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A Tale of Two Cities

Honors LA 10

Jonathan Nguyen

on 7 May 2013

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Transcript of A Tale of Two Cities

Written By Charles Dickens
Presentation by Jonathan Nguyen Plot College-Bound Reading List Personal Opinion The End Literary Merit Plot Summary Born in the 19th century, Charles Dickens was one of the greatest writers of his time. His early life experience of childhood poverty and loneliness lead to his views on social reforms depicted through his several novels Imagery I do not think that A Tale of Two Cities should be placed on the College-Bound Reading List. This books has a very good plot and is historically accurate, however, its literary merit is somewhat lacking in helping understand the author's purpose. The imagery makes its especially difficult as I feel like there is an overuse to the extent that it is a nuisance. The author's diction and symbolism is very interesting but it does not help bring out the author's purpose either. I personally did not like the book as a whole, perhaps because it was written so long ago, but it took a lot of effort to understand. The plot was very clever and fascinating but there was too much unnecessary imagery in between. I would not recommend this book to other people unless they really like literature and history. Charles Dickens A Tale of Two Cities It was the best of times, it was the worst of times,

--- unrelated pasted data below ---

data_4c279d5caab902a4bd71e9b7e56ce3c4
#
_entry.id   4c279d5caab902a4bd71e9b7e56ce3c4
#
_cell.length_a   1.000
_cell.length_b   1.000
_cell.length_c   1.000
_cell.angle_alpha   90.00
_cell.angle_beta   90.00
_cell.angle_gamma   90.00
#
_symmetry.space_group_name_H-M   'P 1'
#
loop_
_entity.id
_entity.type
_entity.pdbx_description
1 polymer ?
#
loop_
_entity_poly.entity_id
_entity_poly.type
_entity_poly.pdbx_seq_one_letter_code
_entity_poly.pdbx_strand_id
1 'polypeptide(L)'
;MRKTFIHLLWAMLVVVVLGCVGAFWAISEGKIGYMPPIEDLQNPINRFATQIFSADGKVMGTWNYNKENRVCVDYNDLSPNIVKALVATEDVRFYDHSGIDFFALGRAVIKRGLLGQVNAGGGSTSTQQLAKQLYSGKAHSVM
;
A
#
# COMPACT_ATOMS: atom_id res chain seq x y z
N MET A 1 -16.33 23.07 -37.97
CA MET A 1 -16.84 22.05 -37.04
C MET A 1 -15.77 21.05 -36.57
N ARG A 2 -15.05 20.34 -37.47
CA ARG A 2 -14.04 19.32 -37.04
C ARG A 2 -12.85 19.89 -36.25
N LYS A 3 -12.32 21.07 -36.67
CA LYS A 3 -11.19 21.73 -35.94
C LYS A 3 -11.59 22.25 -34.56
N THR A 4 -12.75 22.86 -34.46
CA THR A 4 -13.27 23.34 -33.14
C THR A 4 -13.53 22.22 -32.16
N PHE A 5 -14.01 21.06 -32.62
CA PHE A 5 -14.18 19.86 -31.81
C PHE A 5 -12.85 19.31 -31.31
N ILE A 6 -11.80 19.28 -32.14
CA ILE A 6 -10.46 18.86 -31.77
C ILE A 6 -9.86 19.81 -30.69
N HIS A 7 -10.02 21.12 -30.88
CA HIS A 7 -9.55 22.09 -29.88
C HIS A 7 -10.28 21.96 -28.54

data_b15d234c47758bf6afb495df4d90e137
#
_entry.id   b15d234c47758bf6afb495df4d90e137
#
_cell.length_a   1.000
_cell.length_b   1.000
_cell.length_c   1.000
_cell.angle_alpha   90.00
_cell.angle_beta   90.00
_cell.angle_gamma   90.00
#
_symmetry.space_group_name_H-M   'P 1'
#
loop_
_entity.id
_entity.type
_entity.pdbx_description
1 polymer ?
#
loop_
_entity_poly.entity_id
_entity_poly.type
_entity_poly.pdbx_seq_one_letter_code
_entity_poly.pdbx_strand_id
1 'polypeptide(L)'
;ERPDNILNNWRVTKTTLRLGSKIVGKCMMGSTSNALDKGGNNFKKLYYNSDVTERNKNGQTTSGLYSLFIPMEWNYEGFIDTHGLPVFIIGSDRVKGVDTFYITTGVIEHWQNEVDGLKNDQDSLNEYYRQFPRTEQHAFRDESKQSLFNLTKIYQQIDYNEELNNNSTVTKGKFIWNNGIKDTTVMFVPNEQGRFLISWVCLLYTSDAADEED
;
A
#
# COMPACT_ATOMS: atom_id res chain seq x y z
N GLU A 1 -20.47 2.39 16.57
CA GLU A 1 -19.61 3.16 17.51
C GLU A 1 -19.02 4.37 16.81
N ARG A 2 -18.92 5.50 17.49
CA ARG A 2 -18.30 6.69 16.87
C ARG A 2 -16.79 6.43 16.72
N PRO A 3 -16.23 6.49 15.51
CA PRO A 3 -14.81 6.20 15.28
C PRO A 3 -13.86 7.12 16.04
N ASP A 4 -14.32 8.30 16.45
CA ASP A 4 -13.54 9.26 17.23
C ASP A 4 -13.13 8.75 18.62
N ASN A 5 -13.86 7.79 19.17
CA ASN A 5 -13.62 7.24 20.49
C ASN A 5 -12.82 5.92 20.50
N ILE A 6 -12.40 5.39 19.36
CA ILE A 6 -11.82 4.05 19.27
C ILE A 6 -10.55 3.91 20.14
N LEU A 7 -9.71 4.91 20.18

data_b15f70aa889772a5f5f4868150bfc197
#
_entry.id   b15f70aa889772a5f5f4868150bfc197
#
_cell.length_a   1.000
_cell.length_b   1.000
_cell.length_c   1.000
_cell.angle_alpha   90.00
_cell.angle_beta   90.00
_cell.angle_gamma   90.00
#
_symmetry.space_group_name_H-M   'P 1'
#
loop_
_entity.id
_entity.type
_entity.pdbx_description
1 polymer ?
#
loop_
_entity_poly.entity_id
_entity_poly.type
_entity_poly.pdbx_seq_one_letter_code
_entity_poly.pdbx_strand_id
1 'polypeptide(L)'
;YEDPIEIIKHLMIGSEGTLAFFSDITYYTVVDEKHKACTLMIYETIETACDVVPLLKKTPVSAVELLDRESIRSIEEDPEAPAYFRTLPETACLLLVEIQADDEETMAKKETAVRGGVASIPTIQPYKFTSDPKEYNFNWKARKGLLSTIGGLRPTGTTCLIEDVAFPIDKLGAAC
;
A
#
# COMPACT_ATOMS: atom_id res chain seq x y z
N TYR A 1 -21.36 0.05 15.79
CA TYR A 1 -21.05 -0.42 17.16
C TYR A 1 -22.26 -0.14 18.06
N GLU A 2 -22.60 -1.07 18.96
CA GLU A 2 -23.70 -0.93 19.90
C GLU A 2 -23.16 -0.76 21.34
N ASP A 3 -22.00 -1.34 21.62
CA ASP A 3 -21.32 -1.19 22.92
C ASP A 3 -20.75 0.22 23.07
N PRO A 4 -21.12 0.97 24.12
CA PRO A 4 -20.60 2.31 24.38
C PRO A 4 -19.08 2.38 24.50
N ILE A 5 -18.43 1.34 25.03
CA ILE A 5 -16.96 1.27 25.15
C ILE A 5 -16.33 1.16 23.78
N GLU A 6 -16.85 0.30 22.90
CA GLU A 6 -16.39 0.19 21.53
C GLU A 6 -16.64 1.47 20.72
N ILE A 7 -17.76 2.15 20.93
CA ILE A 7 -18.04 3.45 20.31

it was the age of wisdom, it was the age of foolishness 1812-1870 Historical Background The Tale of Two Cities, although fictional, was set during the time of the French Revolution. Because Charles Dickens did not live during this time and did not receive much eduction, he rely much his friend, Thomas Carlyle, book History of the French Revolution. Climax Rising Action Falling action In the beginning of the story, it is 1775 and a agent for the Tellson's Bank, Mr. Lorry, has met up with a young woman named Lucie Manette after a property dispute. There he reveals to her that her father, Dr. Manette which she believed was dead, is actually alive, imprisoned in the Bastile in France. Together they go find him and bring him back the England. Five years later in 1790, a man named Charles Darney is on trial for treason. Lucie and Dr. Manette are both present as unwilling witnesses against him. However, with their help, as well as his lawyers cleverness, he is eventually acquitted. In the following years, Charles Darney, as well as his lawyers, Mr. Stryver and Sydney Carton become close to the Manette family and all find themselves falling in love with Lucie. Even though Carton confesses to Lucie first, Lucie marries Darney in the end and they have a child. Exposition Freytag's Triangle of A Tale of Two Cities In France, the lower classes are becoming restless and Charles Darney's uncle, Marquis St. Evremonde is murdered for his crimes against the people. It now 1792 and the revolution in France has escalated greatly as the present have captured and killed many nobles. In England, Darney receive a letter to Marquis St. Evremonde which actual is Darney's real name. It from another noble who is capture and requesting help. Darney goes to help but is captured as well. Darney goes on trial, but with the help of Dr. Manette who later arrives, he is aquitted. However, Darney is again taken into custody for crimes by the Defarges, a couple who is revealed to be in charge of the revolution in order to seek revenge for their dead family members many years before. Darney is again put on trial and sentenced to death. The night before Darney's it to be brought to the guillotine, Sydney Carton, who look very similar to Darney, sneaks into Darney's cell and switches with him. Carton does this because he still loves Lucie and was willing to sacrifice anything for her. The next day, Carton along with may others is taken to the guillotine and although the others a visible afraid, Carton calmly excepts his fate and fearlessly walks up to the guillotine and is killed. The Manettes along with Darney and Mr. Lorry are all able to safely escape France and return back to England where they are able to live happily thanks to Carton's sacrifice. The author, Charles Dickens uses very extensive imagery all throughout A Tale of Two Cities. The narrator's point of view is omniscient, therefore the scenes often switch between characters and cities. Whenever a new scene or character is introduced, the author always explains in great detail every aspect so that the reader can easily imagine the scene. "...standing to receive him by the table between them and the fire, a young lady of not more than seventeen, in a riding-cloak, and still holding her straw travelling-hat by its ribbon, in her hand. As his eyes rested on a short, slight-pretty figure, a quantity of golden hair, a pair of blue eyes that met his own with an inquiring look, and a forehead with a singular capacity (remembering how young and smooth it was) of lifting and knitting itself into an expression that was not one of perplexity, or wonder or alarm or merely of a bright fixed expression..." (page 23) Symbolism Dickens does not use symbolism often throughout A Tale of Two Cities, he did use one at the beginning of the book to foreshadow the future events in the story. Early in the story, the author depicts a scene which a large cask of wine had broken in Paris and the red wine ran through the streets. Seeing this, the peasants and townspeople rushed out to drink up as much as possible. They celebrated as they drank the expensive and rare alcohol right off the ground. This action is a key symbol of the future events to come as blood will take the place of the wine and flow all throughout France during the revolution. A Tale of Two Cities is a story about a family, the Manettes, who are ultimately fated to face in the struggles and sacrifices that must be made during the French Revolution